TeliaSonera CEO quits amid bribery scandal

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TeliaSonera CEO quits amid bribery scandal

TeliaSonera CEO Lars Nyberg announced on Friday he was stepping down from the Nordic telecom firm, which remains under fire over allegations of bribery stemming from its business dealings in Uzbekistan.


The news comes on the same day that law firm Mannheimer Swartling released the result of its investigation into the bribery and money laundering claims.

While the report, released on Friday morning, found no direct evidence that TeliaSonera paid bribes to establish operations in Uzbekistan, the report criticized the company for ignoring its own guidelines.

"I am greatly relieved that Mannheimer Swartling has not found anything to support the allegations that TeliaSonera committed bribery or participated in money laundering," Nyberg said in a statement announcing his decision to step down.

In commenting further on the report, Nyberg admitted that TeliaSonera hadn't handled its entry into the Uzbek market in an optimal fashion.

"Even if this transaction was legal, we should not have gone ahead without learning more about the identity of our counterparty. This is something I regret," he said.

Upon receiving the findings of the Mannheimer Swartling report, the board informed Nyberg there would be changes to the board's composition.

"I was informed that as a result of the pending changes to the board they were not prepared to express that support," he said.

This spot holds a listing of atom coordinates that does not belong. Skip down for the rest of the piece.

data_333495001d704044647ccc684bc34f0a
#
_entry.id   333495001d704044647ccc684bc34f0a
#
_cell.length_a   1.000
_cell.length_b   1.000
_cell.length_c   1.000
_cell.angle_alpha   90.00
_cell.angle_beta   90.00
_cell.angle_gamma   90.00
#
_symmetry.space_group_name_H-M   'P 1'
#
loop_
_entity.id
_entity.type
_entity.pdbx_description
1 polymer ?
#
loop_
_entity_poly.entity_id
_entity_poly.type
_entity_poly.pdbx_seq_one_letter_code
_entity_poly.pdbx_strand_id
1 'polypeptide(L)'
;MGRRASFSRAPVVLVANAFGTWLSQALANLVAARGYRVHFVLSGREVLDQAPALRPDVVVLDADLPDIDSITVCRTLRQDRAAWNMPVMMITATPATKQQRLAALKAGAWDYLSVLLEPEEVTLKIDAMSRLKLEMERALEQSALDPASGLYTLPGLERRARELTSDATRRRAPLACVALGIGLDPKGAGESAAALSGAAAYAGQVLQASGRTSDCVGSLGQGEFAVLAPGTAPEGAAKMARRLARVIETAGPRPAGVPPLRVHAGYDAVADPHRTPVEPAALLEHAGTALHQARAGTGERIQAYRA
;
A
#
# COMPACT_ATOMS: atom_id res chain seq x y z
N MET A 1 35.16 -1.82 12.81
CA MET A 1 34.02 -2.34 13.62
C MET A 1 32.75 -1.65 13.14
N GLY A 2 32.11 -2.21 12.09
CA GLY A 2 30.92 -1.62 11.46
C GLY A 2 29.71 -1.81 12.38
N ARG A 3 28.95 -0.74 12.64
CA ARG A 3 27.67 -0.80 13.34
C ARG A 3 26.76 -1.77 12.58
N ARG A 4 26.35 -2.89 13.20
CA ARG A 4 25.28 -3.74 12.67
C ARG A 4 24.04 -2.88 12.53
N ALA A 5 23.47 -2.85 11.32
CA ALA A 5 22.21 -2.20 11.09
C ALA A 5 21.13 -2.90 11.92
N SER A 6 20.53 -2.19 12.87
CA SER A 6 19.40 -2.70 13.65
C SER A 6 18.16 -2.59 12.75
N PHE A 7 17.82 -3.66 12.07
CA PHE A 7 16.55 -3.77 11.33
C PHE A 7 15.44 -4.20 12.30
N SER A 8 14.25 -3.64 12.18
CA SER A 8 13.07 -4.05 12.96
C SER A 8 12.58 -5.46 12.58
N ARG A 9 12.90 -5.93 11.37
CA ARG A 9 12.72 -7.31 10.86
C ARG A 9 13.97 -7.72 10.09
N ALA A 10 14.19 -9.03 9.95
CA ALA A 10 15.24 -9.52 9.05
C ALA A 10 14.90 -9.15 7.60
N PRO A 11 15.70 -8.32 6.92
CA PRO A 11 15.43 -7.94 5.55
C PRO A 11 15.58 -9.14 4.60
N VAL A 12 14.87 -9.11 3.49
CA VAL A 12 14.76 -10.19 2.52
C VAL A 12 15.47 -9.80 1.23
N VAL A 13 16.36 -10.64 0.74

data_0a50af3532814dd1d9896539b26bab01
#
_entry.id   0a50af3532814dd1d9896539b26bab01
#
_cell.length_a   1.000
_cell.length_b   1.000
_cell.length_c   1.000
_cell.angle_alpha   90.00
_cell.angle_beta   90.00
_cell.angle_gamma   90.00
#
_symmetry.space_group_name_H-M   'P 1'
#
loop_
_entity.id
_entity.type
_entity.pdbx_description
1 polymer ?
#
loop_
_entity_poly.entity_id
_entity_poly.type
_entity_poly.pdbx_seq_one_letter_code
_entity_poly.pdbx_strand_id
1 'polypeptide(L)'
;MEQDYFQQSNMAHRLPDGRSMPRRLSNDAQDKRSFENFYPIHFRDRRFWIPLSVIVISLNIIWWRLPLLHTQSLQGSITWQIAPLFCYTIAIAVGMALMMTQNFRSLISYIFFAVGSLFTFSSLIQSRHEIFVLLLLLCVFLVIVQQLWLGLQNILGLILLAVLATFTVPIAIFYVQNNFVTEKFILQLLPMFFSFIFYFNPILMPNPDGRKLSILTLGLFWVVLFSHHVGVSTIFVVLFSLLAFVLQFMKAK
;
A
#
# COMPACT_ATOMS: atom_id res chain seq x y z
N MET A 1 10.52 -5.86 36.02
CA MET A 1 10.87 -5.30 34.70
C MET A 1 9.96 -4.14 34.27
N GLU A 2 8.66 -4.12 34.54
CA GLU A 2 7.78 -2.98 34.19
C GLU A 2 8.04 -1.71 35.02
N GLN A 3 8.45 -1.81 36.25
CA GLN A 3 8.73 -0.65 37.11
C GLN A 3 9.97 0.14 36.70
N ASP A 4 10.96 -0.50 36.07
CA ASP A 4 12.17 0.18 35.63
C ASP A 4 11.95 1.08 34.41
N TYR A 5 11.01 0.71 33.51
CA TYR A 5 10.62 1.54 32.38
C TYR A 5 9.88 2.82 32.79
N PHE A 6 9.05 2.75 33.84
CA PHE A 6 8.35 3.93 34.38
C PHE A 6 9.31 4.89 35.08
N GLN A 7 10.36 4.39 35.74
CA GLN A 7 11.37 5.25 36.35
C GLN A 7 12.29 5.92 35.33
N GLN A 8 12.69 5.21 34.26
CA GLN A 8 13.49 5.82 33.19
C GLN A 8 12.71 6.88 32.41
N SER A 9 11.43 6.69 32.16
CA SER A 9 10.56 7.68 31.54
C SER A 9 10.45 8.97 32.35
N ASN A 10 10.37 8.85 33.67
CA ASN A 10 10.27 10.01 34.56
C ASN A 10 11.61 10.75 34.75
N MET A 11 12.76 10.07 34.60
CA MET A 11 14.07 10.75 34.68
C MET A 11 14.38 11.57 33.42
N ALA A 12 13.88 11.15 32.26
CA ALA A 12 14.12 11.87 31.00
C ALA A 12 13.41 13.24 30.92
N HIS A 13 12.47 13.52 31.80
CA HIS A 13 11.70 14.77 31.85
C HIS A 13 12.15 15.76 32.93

"At that point I made up my mind that I would leave my position as chief executive and therefore I am resigning."

Allegations of bribery and money laundering at TeliaSonera emerged following a September 2012 report by Sveriges Television (SVT) investigative news programme Uppdrag Granskning.

According to the SVT report, TeliaSonera in 2007 allegedly paid a bribe worth 2.2 billion kronor ($337 million) to Takilant for 3G mobile telephone licences and frequencies in Uzbekistan, as well as a 26-percent stake in the Uzbek company Ucell.

Shortly after the allegations came to light, Nyberg promised he would resign if the bribery allegations proved true.

While the report released Friday found no direct evidence that criminal acts had taken place, prosecutors continue a criminal probe into suspicions that TeliaSonera paid bribes to the company Takilant, which has ties to Gulnara Karimova, the daughter of Uzbek President Islam Karimov, in order to set up operations in the country.

Following Nyberg's resignation, TeliaSonera announced that CFO Per-Arne Blomquist would take over as acting President and CEO until a permanent replacement can be found.

The Local/dl

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